Despite the state’s surplus and low interest rates Republicans only pass transportation bonds
By Ramona du Houx
Late in August 2019, Governor Janet Mills called for a special session to vote on the bonds.
The bond proposals were broken down into four separate bills instead of one package in order to get Republicans on board. But Republicans refused to send three critical bond proposals to expand broadband and training, protect the environment, and conserve land to Maine voters for their consideration.
That balance in the state’s rainy day, budget stabilization fund, is nearly $239 million. Along with low interest rates that puts the state on good standing for bonds. “The balance we have now in our budget stabilization fund is as high as it has ever been,” said Finance Commissioner Kirsten Figueroa.
Governor Janet Mills was disappointed by House and Senate Republicans refusal to vote in favor of needed bonds.
“I entered the special session with a sense of hope – hope that legislators, regardless of party, would see the value of letting Maine people decide the fate of these critical bonds. And I had hoped that they would do so while interest rates are at historic lows,” said Governor Janet Mills.
Republicans said no to everything except a transportation bond. An issue everyone in Maine can see needs an infusion of funding. An issue that might have been too risky not to address.
“The transportation bond approved will provide needed funds to repair our roads, bridges, ports, rails and airports. It would also allow for important upgrades and investments in our transportation infrastructure. These are projects we need, and we are hopeful voters will agree this November,” said House Majority Leader Matt Moonen. “However, it is deeply disappointing that Republicans blocked the passage of other bonds that would support the growth of our economy.”
Republicans said no to expanding broadband. No to heat pumps. No to conserving working waterfronts and family farms and lands for hunting. No to repairing National Guard facilities and no to providing capital equipment to career and technical education centers.
“The attitude displayed by Republicans is so much like what we see coming out of Washington and out of the White House. In Maine, people expect – and deserve – better. As a result of Republicans’ unwillingness to compromise, Maine people will not have the opportunity this November to vote for broadband in rural areas, for land and waterfront conservation, or for equipment to help our young people gain work in the trades,” said Mills. “I am disappointed, but I will continue to fight for these priorities because they are what Maine people want and what our economy needs to grow and thrive.”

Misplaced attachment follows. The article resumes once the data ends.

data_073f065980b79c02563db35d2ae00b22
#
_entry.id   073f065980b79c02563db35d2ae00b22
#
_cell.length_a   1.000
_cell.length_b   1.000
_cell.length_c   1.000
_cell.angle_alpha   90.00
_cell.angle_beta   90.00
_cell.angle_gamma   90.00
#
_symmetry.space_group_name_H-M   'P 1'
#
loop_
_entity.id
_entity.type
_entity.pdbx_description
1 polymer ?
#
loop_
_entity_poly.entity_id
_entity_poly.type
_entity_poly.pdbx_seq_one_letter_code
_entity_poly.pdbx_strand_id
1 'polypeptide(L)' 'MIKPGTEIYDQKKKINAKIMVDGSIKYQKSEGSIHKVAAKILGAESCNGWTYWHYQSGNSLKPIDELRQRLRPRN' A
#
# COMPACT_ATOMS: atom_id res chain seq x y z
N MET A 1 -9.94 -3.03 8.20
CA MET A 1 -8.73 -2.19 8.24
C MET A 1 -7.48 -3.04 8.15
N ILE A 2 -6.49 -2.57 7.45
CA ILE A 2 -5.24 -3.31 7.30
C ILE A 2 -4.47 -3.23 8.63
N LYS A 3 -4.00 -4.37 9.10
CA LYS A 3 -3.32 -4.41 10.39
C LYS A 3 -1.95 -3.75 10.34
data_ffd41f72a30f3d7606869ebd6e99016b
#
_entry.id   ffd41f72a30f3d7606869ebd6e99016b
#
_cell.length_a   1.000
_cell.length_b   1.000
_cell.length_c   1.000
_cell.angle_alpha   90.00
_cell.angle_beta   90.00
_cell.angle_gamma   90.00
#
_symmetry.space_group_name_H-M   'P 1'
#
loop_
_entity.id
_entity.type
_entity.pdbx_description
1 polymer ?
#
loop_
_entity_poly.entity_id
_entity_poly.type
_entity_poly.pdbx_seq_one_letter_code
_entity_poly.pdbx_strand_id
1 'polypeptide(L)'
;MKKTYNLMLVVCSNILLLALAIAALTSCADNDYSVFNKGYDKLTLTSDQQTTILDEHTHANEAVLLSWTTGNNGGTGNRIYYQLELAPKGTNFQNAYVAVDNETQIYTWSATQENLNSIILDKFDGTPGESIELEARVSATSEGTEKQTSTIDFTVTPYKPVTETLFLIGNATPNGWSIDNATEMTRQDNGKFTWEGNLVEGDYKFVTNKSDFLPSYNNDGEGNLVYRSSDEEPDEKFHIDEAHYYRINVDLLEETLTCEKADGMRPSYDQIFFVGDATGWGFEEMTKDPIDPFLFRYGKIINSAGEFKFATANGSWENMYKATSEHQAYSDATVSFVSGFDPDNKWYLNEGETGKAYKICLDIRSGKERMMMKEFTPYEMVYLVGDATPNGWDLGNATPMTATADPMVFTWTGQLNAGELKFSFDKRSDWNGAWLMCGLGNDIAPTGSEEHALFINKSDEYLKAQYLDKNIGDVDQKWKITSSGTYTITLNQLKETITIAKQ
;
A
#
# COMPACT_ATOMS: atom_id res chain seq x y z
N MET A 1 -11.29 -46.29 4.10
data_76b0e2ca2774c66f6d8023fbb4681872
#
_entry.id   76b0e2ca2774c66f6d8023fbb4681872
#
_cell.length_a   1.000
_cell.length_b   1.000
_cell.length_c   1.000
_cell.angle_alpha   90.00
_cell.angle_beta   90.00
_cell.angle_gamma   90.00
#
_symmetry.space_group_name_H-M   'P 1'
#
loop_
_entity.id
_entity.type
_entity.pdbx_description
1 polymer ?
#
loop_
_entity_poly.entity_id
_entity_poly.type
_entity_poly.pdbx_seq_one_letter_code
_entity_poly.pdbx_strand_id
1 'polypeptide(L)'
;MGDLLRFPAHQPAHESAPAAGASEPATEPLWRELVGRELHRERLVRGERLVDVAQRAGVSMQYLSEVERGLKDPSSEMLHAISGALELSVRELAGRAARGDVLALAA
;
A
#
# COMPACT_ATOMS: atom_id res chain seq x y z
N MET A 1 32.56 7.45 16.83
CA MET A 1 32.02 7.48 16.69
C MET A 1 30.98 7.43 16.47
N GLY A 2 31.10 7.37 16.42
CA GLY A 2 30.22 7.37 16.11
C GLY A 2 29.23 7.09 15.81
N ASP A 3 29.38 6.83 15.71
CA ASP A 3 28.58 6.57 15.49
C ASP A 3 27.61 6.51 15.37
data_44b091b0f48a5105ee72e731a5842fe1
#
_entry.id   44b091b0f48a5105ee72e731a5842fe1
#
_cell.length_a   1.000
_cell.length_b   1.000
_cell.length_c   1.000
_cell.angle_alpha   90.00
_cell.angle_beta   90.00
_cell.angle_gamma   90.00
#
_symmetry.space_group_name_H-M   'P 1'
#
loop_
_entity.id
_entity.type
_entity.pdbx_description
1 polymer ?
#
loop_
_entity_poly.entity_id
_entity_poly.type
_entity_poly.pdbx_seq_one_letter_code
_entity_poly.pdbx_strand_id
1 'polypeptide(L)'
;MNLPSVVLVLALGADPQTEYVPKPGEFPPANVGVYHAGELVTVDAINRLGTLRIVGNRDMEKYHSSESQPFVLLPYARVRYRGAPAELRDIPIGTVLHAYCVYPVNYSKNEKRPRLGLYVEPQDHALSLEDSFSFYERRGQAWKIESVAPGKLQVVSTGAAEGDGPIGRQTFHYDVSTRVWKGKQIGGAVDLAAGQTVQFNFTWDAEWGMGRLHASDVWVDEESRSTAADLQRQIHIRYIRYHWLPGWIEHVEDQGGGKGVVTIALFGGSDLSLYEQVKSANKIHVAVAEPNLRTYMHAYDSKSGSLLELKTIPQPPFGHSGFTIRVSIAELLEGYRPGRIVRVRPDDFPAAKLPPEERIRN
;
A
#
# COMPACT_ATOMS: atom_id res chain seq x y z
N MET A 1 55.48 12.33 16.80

The funding for career and technical education, or CTE really will hold up the progression of our workforce into areas of growth.
“Career and technical education programs in Maine prepare thousands of our young people for jobs in the industries we need most. I am disheartened that my Republican colleagues continue to stand in the way of investing in our workforce,” said Assistant House Majority Leader Ryan Fecteau, D-Biddeford. “It has been 21 years since we put CTE on a bond and sent it to voters, as a result of today’s vote, it will be even longer. If we want to train the next generation of engineers, electricians, mechanics and more, we need to make a serious investment in our CTE schools.”
Two bond bills that would have protected the environment also didn’t pass. Traditionally, the Land for Maine’s Futures, which protects pristine wilderness areas of the state, usually passes by a large majority and the people of Maine readily vote for LMF.
Working waterfronts also are in desperate need of an infusion of bond funding but they’ll have to wait too. Many of Maine’s industries rely on the state’s natural resources. And with the treat of climate change straining the environment, the need to invest in its health is greater than it has been.
Another sector—research and development also in need of state backing, via bonds.
With the rainy-day fund as historic highs there is no better time to bond. Figueroa allocates twenty percent of the budget stabilization into the property tax relief fund. In addition, the state was able to set aside over $60 million to pay back funds drawn from the federal government after it decertified the Riverview Psychiatric Center in 2013, under the LePage administration, because of operating deficiencies. The hospital regained certification in January 2019, and state officials are currently negotiating with the feds on what is still owed.
In 2017 voters passed a small bond for $50 million directed at research and development. While it was something it barely scratched the R&D needs of the state. In order for Maine to make its technological mark in important sectors Maine should do more R&D bonding. Funds allocated by voters back during the Baldacci administration led to some of the most important technological breakthroughs that have been growing this sector in Maine. From the bridge in a backpack at the University of Maine to their offshore wind floating clean energy platforms this type of bonding has far reaching implications to grow the economy.
The Maine Technology Institute (MTI) received $45 million of the 2017 R&D bonds. MTI supports businesses in targeted technology sectors in the form of grants and low-interest loans. They previously received the lion share of the Baldacci administrations bonds as MTI distributes the funding to the best candidates.